Sorry to hear about the co-worker, Echo. It must be quite a difficult situation for everyone there. I'm mostly full of World Cup fever at the mo. I wasn't really interested in it at all on the run up, but now that it's here and it's been good entertainment and most importantly, England are progressing, I've kinda got sucked into it. Annoyingly, I'm booked in to go to the theatre on Wednesday night, the night of England's semi-final, but I'm glad there is a good reason for me to be annoyed about the clash, rather than it not matter because we didn't get through.
  14. Pets - 2018

    Yes, it's not the first cat to be a victim of that road. Even though it's supposed to be a 30, people whizz down it as it's quite a wide through road.
  15. Pets - 2018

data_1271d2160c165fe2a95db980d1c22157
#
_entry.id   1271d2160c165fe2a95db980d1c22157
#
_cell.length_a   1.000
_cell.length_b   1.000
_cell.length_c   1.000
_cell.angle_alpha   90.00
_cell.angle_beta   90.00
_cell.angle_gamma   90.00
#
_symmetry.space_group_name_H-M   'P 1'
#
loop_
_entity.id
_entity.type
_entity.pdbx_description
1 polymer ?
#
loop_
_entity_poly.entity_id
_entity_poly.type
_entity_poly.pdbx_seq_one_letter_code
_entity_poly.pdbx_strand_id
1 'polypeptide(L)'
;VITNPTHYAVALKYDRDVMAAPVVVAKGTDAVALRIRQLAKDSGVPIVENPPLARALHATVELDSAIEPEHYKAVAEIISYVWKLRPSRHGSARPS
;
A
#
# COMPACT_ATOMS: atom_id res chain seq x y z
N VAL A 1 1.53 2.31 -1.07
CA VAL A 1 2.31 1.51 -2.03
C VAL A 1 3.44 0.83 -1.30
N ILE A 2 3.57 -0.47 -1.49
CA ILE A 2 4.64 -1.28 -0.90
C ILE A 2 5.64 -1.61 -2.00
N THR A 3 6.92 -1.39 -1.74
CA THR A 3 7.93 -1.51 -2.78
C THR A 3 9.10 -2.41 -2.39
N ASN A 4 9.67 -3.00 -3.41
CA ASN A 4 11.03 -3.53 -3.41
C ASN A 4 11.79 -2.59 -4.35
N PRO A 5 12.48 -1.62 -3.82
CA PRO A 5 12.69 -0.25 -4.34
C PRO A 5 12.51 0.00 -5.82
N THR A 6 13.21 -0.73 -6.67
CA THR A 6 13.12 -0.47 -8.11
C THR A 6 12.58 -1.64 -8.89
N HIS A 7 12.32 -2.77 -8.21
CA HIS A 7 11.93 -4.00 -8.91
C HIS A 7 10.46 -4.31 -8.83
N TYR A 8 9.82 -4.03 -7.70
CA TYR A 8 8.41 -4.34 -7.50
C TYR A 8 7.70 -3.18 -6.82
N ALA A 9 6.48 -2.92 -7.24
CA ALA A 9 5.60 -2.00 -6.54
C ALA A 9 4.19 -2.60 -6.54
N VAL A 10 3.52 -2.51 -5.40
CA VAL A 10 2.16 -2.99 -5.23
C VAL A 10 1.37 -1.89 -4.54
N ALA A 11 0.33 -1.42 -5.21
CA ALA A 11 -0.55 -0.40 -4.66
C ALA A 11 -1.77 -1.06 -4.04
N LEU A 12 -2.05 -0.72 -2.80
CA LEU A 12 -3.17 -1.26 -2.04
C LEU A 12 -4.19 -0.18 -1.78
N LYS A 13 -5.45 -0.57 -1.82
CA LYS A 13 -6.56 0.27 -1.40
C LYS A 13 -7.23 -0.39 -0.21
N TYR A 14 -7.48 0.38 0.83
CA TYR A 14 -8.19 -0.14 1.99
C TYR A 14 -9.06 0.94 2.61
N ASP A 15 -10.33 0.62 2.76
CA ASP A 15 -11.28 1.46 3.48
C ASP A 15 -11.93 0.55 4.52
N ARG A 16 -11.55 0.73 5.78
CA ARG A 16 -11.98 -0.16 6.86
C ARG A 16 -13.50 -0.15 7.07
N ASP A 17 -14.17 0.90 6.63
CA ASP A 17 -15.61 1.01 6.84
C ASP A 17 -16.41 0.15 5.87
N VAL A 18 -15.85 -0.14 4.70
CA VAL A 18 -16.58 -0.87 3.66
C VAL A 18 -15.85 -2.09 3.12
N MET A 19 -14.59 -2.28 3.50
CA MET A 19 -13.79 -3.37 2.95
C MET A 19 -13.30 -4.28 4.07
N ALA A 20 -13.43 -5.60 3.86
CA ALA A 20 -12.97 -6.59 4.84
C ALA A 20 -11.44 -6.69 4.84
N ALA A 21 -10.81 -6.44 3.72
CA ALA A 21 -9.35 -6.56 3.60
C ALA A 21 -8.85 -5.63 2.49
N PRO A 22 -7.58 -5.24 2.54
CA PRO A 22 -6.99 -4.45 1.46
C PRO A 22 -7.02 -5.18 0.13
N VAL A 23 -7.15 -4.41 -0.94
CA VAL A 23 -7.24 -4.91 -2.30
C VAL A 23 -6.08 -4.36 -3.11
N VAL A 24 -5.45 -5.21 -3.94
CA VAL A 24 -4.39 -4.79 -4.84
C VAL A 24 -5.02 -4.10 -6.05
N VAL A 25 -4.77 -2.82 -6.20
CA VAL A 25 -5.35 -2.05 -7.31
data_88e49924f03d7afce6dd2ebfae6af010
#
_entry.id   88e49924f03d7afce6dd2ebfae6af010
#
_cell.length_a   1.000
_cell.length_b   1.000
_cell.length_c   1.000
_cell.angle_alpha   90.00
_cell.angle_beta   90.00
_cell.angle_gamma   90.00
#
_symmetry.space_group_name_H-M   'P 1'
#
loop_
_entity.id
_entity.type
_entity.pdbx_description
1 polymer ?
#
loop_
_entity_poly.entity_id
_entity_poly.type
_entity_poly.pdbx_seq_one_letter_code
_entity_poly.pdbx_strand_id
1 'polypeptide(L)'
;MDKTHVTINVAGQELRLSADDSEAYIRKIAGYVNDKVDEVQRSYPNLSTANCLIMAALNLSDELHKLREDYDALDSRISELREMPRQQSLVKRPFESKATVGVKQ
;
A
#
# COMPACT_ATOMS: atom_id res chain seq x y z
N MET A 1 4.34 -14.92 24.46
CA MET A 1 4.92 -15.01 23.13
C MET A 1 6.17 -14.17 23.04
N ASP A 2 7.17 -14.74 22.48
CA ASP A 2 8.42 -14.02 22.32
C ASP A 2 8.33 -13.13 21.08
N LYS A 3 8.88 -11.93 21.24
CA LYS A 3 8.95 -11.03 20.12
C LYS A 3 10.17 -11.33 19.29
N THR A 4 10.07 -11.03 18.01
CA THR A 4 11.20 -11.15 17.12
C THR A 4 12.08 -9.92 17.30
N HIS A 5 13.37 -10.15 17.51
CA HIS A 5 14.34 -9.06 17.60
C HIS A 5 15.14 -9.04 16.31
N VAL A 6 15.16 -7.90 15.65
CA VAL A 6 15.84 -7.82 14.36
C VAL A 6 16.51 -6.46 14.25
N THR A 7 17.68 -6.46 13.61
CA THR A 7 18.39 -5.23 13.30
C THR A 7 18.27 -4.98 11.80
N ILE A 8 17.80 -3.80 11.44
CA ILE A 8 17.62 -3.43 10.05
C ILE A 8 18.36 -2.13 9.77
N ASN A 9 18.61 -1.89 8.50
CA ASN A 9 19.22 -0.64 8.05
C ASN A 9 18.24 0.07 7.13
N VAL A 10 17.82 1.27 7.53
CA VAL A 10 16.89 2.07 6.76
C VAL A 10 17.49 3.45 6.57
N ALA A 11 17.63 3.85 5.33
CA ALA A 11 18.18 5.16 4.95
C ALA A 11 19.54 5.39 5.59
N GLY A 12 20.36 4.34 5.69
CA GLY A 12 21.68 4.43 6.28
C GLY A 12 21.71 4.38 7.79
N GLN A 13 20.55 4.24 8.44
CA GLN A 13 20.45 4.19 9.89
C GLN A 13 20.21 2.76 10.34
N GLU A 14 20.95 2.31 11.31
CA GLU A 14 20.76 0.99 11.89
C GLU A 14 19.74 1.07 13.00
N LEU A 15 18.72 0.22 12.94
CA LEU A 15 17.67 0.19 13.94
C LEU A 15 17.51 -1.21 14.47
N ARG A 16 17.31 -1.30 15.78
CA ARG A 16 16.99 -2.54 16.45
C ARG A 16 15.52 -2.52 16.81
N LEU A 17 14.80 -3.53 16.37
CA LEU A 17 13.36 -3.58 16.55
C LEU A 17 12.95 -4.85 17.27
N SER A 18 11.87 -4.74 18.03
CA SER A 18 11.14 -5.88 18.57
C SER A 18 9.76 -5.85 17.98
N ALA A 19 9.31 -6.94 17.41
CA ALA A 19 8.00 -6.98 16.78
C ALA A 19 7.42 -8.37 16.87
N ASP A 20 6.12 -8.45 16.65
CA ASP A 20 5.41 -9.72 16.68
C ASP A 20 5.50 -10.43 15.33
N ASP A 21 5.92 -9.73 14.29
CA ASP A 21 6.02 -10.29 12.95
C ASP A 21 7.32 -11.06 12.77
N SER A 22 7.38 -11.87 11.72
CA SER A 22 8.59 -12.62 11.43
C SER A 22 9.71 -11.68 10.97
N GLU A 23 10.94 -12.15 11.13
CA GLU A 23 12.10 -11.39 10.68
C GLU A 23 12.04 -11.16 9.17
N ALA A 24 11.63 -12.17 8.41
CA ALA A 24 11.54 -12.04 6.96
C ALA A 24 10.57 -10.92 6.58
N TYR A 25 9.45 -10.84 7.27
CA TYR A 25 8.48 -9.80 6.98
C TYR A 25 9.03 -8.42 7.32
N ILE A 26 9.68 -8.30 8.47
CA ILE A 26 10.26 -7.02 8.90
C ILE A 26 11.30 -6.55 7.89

I thought our cat had been run over last week. On the way back from a Foo fighters gig in London on Friday night (so really late, or really early on Saturday morning depending on your perspective), I was looking at Facebook and one of the groups I'm on is about the local goings on in our town. Well, I read on that that someone had witnessed a tabby with no collar get run over at the bottom of our road under the bridge, and all they could do was move it to the side. Mario quite often races across the road like an idiot and he has a history of getting hit by cars in the past, but has survived them all (I think he's down to 6 lives now!) Of course Mario was nowhere to be seen when we got back home (at 4am) and we even walked down to the bridge the next morning, but couldn't see any sign of it. Every meow I heard was Clara, every cat flap beep was Clara and I found myself apologising to her for saying 'wrong cat'. Anyway, come 9pm, Mario breezes in through the cat flap as if nothing is the matter. Phew!